Canadian dollar likely to trump US greenback: experts

The Canadian dollar, or loonie as it is affectionately called here, is likely to soar above parity with the US greenback this year, experts at a Canadian bank said Wednesday.

Canadian Imperial Bank of Canada (CIBC) chief economist Avery Shenfeld said the Canadian dollar had already gained several cents in recent weeks as the market firms up expectations of an interest rate hike in July.

If as expected, the central bank "is out in front of the US Federal Reserve by a couple of quarters" in raising interest rates, the Canadian dollar could reach 1.02 dollars versus the US dollar by September, before dipping back to 0.97 dollars by year end," Shenfeld said. (more)

Budget deficit sets record in February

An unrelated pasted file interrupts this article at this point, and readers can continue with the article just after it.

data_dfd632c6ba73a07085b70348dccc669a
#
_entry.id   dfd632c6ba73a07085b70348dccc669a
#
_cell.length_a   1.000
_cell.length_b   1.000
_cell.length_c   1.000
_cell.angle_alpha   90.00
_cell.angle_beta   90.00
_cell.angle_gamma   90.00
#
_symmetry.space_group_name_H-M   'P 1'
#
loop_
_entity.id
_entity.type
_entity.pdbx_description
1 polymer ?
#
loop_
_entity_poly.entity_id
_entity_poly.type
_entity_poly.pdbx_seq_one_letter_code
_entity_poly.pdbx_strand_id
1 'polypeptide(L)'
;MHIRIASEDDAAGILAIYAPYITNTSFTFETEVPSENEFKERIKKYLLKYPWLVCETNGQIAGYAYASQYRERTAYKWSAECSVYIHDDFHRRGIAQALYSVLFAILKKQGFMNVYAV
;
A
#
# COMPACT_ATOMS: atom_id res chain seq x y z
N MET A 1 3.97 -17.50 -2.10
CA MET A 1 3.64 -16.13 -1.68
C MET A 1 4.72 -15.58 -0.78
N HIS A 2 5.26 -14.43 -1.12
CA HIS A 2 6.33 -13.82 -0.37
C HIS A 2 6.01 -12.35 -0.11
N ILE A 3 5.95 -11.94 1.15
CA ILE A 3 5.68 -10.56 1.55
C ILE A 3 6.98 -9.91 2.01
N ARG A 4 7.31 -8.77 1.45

The government ran up the largest monthly deficit in history in February, keeping the flood of red ink on track to top last year's record for the full year.

The Treasury Department said Wednesday that the February deficit totaled $220.9 billion, 14 percent higher than the previous record set in February of last year.

The deficit through the first five months of this budget year totals $651.6 billion, 10.5 percent higher than a year ago.

The Obama administration is projecting that the deficit for the 2010 budget year will hit an all-time high of $1.56 trillion, surpassing last year's $1.4 trillion total. The administration is forecasting that the deficit will remain above $1 trillion in 2011, giving the country thrree straight years of $1 trillion-plus deficits. (more)

BNN: Marc Faber, Buy Gold, Forget U.S. Equities

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S & P - New Highs Coming, Or At A Top?